Council Won’t Rush Library Location Deliberation

If you’ve been missing the Cecil Clarke-style of government — characterized by council being asked to make big decisions on short notice with little time to digest background information — then you no doubt enjoyed District 5 Councilor Eldon MacDonald’s last-minute attempt to slip approval of the waterfront location for a new Central Library onto last night’s agenda.

The item didn’t appear on the agenda that was posted on Friday because MacDonald, as he explained to council last night, had emailed the clerk only “late” that afternoon about it:

MacDonald motion re: Central Library CBRM 2021.03.09

MacDonald didn’t get much opportunity to speak to this motion before District 12 Councilor Lorne Green proposed moving it to a future meeting, but in the short time he had, MacDonald said it needed to be discussed because the “current developers had an 18-month period” in which to make some progress on the library (or, presumably, any other element of their proposed waterfront development scheme) and last year “we were in an election year and COVID.”

For the record, I had predicted that Martin Chernin’s Harbour Royale Development Ltd, the “current developers,” would plead COVID, although I thought it would be to ask for another 18-month extension to their agreement (which, for no good reason, includes the public library in a private development).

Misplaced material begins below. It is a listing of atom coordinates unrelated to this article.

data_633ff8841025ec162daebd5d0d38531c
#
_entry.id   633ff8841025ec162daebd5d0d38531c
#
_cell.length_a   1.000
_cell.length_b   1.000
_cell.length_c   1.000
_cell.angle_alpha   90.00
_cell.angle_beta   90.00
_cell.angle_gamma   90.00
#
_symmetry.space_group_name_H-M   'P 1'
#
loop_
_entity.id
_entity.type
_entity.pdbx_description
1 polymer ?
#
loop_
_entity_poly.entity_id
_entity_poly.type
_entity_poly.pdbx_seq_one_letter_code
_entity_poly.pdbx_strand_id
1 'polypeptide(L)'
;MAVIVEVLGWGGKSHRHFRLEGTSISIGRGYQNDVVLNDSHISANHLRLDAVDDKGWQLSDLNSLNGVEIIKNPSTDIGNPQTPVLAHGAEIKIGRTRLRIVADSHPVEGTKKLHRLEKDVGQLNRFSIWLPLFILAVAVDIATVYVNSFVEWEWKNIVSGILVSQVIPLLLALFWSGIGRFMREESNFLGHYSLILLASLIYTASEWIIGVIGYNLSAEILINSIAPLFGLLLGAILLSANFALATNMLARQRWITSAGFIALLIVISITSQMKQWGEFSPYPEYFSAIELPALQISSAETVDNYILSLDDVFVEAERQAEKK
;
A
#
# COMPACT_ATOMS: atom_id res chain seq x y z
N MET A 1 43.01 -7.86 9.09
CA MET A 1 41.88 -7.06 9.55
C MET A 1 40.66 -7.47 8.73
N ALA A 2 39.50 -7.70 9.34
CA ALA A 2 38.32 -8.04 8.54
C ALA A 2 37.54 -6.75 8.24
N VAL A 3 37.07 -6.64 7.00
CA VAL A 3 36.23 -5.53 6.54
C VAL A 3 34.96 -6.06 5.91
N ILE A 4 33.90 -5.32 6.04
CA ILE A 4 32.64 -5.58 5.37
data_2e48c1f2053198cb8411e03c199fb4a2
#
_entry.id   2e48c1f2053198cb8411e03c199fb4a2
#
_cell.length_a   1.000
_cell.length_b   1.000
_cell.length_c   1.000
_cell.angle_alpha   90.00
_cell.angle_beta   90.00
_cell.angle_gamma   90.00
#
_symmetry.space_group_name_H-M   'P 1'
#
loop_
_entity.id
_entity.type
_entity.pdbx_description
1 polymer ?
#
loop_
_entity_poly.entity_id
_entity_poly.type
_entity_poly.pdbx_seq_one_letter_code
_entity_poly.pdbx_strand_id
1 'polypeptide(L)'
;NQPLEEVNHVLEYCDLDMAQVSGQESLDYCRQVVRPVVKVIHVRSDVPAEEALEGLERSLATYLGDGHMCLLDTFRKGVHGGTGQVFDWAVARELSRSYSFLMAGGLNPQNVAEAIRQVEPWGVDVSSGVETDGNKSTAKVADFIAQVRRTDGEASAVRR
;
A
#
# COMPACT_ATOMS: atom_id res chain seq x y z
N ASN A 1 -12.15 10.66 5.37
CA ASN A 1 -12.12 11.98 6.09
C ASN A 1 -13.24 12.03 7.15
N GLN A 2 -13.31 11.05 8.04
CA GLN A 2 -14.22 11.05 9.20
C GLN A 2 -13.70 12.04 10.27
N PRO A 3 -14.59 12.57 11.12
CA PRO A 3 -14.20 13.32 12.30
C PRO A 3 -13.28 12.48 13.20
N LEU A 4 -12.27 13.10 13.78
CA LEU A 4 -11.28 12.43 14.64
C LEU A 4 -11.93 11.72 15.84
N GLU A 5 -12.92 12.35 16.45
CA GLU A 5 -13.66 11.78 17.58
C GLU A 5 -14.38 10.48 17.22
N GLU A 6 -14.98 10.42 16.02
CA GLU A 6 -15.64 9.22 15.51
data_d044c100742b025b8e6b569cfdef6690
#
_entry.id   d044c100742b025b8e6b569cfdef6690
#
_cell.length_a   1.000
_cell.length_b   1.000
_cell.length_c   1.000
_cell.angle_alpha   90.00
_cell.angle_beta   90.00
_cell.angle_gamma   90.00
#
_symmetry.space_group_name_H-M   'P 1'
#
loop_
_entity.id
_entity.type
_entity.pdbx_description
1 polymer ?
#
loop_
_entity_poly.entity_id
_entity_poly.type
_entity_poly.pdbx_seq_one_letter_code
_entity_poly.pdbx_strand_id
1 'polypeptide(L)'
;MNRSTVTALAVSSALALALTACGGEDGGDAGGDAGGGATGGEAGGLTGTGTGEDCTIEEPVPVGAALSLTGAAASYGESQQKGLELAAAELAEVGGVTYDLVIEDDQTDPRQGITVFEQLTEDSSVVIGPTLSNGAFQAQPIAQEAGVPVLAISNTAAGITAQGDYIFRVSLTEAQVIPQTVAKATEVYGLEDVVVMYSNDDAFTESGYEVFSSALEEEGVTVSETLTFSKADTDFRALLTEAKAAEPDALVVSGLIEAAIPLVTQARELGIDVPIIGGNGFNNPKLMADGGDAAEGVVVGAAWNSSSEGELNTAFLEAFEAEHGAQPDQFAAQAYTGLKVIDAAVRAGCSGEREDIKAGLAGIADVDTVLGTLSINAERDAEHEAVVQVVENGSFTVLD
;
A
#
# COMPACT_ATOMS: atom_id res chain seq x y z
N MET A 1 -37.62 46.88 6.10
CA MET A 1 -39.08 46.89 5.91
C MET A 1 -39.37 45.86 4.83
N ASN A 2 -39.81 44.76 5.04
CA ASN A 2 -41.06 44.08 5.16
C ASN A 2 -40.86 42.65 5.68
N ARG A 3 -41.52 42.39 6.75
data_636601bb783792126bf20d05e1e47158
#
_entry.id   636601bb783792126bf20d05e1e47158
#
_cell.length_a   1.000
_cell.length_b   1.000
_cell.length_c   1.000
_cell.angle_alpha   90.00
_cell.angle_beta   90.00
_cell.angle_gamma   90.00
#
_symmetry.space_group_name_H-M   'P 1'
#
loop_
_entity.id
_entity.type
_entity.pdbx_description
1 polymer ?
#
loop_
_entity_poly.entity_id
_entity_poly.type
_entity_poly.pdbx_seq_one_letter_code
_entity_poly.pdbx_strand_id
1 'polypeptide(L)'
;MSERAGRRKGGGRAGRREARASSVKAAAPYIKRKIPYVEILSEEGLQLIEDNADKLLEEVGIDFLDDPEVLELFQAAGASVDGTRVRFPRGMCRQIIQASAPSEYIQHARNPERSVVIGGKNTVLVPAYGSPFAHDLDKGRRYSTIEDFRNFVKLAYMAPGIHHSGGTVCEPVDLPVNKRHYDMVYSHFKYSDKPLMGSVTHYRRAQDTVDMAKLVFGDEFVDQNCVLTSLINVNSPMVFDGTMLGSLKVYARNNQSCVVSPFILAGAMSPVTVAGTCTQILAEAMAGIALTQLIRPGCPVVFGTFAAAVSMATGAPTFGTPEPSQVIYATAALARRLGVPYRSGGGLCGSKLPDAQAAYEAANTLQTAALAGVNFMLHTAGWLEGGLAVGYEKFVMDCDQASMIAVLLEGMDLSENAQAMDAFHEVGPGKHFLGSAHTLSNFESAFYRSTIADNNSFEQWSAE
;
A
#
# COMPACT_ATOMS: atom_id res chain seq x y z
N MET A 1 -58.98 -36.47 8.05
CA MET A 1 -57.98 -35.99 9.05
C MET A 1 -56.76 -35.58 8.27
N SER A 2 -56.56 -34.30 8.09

If I had to guess, I would say Chernin et al want to get the waterfront site approved ASAP because they’re afraid they won’t get another extension. That’s a reasonable fear, because they almost didn’t get the last one, which passed by a vote of 6-4 (three councilors were missing from the meeting). Three of those four dissenters (District 2 Councilor Earlene MacMullin, District 10 Councilor Darren Bruckschwaiger and then-District 8 Councilor now Mayor Amanda McDougall) remain on council.

Vote: HRDL 18-month extension 10.12.2019

Vote: HRDL 18-month extension 10.12.2019

In fact, MacMullin almost succeeded in reducing HRDL’s extension to six months — the vote on her motion was tied 5-5 which meant it was considered lost. (Mayor Clarke voted for both the six-month extension and the 18-month extension.)

Vote: 6 month extension HRDL

The vote on the six-month extension of HRDL’s agreement, 10 December 2019.

Add to this the fact that new councilors have no particular attachment to an agreement they had no say in making, and you can understand why HRDL might be antsy to secure approval of the waterfront location — which would lock the library, once and for all, into its waterfront plan — before June, when its agreement expires.

But are the “COVID” and “election year” cards really that persuasive?

Work on the Marconi and the various hospital projects has continued despite COVID.

And HRDL didn’t mention anything about the upcoming election year in 2019, when it was awarded that 18-month extension, so bringing it up now seems a tad disingenuous.

We’ll just have to wait and see what council has to say, because it was decided last night that instead of rubber-stamping the waterfront location, council would hold a special session to discuss the new library, giving new councilors time to get up to speed on the file and inviting everyone involved — the developers, Senator Dan Christmas, library staff — to participate.

In 2019, council almost wrested control of the public library back from the private developer — could 2021 see it finish the job?